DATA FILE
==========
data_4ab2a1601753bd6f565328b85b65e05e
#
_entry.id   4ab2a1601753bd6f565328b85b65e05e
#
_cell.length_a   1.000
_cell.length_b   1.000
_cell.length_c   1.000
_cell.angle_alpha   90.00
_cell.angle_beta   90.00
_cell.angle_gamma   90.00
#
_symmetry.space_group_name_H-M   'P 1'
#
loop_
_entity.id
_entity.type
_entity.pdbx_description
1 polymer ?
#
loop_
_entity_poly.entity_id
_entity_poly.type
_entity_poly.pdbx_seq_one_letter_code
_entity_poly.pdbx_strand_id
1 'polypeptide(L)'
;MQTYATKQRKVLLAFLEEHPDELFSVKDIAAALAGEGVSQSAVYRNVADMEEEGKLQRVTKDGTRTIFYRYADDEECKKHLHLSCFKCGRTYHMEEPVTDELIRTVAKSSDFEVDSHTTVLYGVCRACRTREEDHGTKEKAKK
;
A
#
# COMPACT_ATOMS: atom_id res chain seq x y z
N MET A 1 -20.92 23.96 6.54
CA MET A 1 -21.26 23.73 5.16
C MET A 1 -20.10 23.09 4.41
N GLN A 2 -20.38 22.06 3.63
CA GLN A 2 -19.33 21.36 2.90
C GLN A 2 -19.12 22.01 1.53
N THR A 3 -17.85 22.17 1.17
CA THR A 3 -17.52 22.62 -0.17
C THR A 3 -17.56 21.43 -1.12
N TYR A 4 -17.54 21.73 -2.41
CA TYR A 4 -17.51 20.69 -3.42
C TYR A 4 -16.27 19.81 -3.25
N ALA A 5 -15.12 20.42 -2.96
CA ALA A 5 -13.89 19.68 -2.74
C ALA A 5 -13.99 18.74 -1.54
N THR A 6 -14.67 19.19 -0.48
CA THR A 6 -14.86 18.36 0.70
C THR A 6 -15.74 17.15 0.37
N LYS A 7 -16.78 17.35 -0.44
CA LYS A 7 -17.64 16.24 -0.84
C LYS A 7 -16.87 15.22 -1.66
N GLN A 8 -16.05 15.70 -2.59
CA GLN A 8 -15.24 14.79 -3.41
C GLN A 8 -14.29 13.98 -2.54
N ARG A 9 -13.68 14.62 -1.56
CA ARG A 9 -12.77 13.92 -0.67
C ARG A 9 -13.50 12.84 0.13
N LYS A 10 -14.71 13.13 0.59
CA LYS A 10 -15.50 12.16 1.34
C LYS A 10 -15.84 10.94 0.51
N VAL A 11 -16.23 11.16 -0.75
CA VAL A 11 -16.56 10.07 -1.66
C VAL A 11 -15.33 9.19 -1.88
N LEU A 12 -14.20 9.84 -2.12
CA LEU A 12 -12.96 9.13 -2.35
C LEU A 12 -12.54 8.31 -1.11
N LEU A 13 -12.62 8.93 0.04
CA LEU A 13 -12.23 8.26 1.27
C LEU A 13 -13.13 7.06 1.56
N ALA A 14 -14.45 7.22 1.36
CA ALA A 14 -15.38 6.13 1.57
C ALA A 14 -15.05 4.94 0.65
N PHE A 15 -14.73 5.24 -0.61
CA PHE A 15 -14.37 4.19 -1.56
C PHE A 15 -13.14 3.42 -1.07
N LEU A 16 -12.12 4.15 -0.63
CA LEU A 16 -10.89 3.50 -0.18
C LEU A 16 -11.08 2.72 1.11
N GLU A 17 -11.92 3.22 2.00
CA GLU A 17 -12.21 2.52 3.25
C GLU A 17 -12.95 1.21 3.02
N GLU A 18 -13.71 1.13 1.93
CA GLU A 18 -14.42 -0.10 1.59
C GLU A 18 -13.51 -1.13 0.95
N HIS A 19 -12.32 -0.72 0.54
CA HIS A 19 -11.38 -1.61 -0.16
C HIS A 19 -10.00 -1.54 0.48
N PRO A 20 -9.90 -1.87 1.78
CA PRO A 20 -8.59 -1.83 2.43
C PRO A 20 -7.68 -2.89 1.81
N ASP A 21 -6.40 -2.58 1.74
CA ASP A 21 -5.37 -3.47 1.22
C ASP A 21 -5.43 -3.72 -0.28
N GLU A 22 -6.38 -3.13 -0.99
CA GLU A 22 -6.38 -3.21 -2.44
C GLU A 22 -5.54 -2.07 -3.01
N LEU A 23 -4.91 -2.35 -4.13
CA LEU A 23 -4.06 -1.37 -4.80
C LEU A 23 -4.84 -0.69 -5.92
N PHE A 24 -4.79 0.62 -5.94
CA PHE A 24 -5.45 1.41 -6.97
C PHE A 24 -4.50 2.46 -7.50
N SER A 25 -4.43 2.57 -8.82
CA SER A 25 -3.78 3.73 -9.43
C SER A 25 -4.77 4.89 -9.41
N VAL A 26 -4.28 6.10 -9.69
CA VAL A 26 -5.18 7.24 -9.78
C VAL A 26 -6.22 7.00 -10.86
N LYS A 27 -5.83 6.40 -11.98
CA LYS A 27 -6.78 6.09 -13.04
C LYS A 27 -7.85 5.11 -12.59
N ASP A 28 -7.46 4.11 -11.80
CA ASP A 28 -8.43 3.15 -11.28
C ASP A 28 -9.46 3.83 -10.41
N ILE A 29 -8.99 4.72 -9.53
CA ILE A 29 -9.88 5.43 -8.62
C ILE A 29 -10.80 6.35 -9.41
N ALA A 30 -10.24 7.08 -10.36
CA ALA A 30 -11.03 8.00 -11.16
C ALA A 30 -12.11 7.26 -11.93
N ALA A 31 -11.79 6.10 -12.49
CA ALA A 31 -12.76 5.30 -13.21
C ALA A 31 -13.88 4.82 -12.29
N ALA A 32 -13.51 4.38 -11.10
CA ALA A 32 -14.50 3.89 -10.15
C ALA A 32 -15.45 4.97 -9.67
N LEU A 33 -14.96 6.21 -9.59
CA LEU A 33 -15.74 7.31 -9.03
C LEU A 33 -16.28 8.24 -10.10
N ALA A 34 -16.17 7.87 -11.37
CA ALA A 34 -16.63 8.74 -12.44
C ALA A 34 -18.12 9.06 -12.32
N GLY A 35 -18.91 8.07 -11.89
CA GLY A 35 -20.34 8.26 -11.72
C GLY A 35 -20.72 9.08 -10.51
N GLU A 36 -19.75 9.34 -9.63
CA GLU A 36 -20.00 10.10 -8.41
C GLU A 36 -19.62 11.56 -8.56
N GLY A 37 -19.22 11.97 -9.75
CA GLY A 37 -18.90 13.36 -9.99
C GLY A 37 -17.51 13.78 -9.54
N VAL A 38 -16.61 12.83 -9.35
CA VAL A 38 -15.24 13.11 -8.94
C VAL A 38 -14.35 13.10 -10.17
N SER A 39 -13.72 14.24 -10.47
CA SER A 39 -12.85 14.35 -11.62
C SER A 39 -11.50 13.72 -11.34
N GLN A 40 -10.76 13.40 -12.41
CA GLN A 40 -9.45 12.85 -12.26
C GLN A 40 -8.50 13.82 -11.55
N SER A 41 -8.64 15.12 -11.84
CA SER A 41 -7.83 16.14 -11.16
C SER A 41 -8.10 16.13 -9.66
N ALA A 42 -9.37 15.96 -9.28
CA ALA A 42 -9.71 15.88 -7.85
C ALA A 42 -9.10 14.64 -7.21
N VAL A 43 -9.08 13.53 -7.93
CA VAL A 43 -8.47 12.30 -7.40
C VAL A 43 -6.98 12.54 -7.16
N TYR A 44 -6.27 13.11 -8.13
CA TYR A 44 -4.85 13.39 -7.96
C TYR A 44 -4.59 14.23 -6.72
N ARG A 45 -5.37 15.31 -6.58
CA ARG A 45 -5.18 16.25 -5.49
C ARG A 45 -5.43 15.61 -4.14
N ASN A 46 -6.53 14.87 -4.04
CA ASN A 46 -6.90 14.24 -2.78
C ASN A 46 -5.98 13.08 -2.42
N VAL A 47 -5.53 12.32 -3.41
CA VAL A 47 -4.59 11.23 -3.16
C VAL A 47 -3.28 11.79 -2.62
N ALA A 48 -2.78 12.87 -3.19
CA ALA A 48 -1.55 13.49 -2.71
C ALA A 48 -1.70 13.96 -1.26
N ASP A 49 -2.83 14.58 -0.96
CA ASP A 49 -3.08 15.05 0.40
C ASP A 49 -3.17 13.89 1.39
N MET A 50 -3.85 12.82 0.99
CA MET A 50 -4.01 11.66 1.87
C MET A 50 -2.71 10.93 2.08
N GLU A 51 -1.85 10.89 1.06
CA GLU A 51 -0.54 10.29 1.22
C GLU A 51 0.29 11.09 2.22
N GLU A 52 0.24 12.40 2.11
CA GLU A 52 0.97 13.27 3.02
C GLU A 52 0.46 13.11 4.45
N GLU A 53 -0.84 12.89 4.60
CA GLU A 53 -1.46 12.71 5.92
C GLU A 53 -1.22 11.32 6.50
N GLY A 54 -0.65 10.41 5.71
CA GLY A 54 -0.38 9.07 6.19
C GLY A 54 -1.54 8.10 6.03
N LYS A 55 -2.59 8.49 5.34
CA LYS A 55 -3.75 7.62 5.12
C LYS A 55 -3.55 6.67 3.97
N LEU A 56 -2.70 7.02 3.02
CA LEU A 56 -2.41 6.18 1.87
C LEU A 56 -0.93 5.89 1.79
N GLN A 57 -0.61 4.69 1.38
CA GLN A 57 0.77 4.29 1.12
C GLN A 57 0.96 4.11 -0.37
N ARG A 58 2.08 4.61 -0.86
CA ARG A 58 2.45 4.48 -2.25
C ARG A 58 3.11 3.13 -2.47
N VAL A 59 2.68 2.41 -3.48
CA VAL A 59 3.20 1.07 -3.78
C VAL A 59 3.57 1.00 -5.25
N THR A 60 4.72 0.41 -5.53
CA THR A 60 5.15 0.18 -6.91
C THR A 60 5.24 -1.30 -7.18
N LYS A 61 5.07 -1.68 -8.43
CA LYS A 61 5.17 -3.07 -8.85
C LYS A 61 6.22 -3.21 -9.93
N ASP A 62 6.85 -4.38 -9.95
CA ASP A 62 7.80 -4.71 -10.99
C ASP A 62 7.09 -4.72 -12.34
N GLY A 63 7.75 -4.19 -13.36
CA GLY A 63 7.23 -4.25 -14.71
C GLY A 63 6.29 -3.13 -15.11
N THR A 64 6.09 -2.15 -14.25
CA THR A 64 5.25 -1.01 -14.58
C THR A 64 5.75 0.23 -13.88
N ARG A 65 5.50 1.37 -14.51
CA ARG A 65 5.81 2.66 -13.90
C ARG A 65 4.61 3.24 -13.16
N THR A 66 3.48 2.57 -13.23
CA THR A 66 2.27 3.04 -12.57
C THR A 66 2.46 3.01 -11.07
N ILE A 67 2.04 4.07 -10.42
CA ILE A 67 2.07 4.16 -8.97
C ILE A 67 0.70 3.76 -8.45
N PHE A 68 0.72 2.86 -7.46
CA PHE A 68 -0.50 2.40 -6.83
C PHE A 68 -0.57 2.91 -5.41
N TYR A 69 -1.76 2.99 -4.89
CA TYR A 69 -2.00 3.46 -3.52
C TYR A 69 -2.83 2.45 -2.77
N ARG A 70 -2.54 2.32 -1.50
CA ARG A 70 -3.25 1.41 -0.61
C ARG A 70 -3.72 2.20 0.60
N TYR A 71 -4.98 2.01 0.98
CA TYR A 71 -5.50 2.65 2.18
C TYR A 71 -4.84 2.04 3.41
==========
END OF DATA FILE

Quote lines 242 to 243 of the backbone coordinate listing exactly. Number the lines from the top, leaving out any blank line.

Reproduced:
CA TYR A 71 -5.50 2.65 2.18
C TYR A 71 -4.84 2.04 3.41